Being HIV Positive in Rural India

Personal accounts of women with HIV/AIDS from rural India and how they are conquering their life every day.

Women from rural India gather enough courage and come together to speak about their HIV positive status, how they got it and how they have been living an inspiring life in spite of many challenges. Hear and watch their heart touching stories in their own words.

Jamna Bhavsar’s Fight for Acceptance

Jamna Dilip Bhavsar, a 36-year-old lady from Ahmedabad found out her HIV+ status nine years ago. Jamna’s husband was HIV+, the status he and his family had kept hidden from her.

Unaware of the fact that her husband was HIV+,  Jamna caught it too. She found out her status only when a doctor called her to the clinic along with her husband.

“When the doctor called me to the clinic, I wondered what kind of disease does my husband has that I need to be called too?” she said.

Her husband died a year after that.  Jamna’s condition started worsening too. She became weak, her immune system became vulnerable and started feeling sick. She got some medicines, but it didn’t work for her. In fact, it further deteriorated her condition. Jamna lost a lot of weight, her eyesight became frail and she could barely stand.

“I was almost on a deathbed. I went to a different doctor and got admitted to the hospital. I spent three months on the bed and picked up my life again,” she said.

Jamna had mentally defeated HIV, but she had bigger battles to fight. Once, her family found out about Jamna’s HIV status, their behaviour changed towards her. Her parents supported her and loved her unconditionally, but her brother and her sister-in-law started discriminating against her.

Jamna breaks into an inconsolable cry as she remembers her brother and how he had changed.

“They think that they will catch this disease from me. They stopped eating with me and didn’t let me even touch the water of the house. They stopped me from touching their daughter,” Jamna said with tears in her eyes.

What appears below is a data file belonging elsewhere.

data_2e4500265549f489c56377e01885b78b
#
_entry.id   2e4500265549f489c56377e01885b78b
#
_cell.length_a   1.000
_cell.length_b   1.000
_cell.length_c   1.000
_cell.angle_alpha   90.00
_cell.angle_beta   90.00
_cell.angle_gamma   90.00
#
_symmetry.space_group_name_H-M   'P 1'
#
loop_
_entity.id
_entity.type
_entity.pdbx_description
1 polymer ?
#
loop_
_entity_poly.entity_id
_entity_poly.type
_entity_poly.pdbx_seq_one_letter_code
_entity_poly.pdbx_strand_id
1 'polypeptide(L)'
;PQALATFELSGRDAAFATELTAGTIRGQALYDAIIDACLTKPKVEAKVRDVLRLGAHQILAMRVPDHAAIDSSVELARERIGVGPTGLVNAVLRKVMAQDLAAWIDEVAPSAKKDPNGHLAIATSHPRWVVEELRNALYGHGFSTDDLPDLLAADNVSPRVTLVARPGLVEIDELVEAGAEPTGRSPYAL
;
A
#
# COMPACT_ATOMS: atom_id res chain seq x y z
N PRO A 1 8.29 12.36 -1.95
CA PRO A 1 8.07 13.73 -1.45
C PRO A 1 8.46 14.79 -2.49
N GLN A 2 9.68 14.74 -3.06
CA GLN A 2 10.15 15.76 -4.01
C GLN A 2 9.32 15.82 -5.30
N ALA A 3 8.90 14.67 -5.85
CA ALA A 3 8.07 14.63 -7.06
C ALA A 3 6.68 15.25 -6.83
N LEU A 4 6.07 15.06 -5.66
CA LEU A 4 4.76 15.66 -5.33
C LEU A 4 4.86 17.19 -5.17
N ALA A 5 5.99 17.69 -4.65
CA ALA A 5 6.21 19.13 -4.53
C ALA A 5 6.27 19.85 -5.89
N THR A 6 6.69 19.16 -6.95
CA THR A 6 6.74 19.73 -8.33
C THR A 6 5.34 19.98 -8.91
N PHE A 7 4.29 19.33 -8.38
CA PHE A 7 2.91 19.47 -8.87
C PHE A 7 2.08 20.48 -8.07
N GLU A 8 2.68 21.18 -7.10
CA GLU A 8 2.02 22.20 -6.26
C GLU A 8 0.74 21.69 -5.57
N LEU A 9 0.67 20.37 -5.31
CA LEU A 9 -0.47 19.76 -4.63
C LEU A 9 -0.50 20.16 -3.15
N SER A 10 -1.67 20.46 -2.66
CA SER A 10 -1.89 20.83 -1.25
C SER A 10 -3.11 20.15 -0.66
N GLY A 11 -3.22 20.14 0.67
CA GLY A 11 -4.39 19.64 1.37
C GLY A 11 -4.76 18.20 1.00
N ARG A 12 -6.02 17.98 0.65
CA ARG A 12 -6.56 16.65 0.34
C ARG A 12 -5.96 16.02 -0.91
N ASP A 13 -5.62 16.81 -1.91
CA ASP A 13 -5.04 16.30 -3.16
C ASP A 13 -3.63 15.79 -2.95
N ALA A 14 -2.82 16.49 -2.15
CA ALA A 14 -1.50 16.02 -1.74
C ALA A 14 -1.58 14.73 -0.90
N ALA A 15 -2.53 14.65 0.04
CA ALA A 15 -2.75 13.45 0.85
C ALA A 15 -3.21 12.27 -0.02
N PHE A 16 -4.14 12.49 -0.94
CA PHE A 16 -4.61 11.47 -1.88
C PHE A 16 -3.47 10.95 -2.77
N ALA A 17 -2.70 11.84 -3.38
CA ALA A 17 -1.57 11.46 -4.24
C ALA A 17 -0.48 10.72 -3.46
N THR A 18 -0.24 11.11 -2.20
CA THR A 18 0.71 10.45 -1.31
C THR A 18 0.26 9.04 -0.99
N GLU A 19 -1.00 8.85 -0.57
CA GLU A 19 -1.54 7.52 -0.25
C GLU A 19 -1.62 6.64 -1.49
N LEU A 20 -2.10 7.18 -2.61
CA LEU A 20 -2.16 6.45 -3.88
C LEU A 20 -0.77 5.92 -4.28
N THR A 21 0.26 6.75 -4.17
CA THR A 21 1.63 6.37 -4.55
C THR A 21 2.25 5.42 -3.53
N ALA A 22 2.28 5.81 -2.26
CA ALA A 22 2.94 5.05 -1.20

Her pain could be felt through her words and her eyes. “I have decided, I will never eat their food. I will never drink their water. I am so hurt. The outsiders are not mistreating me, but the family I was born and brought up in is behaving like this with me. This breaks my heart,” Jamna added.

Jamna gathered her life again and took a job in a garment factory. She single-handedly manages her house and supports her children’s education. Her health has been stable for many months now.

“I clearly tell everyone that I am HIV+, if you have any problem with me then you are free to not come near me. But the attitude of people has changed now. They don’t discriminate. There is a better awareness now,” Jamna said.

Bharti’s New Life

Bhartiben Ratilal Solanki, a beautiful lady in her thirties, recalls her life when her husband was alive. When Bharti found out about her husband’s HIV status, it was already too late. When she got tested, she was HIV positive too. Her husband’s health was also worsening each day.

“It was Saturday evening, he was bed ridden in a hospital. He told me to be strong and to learn to fight this battle alone since he won’t be there with me forever. We spent hours talking to each other that night and next morning he left the world. I clearly remember my last conversation with him. He taught me everything I needed to know to survive with HIV but left me alone in this world,” Bharti said.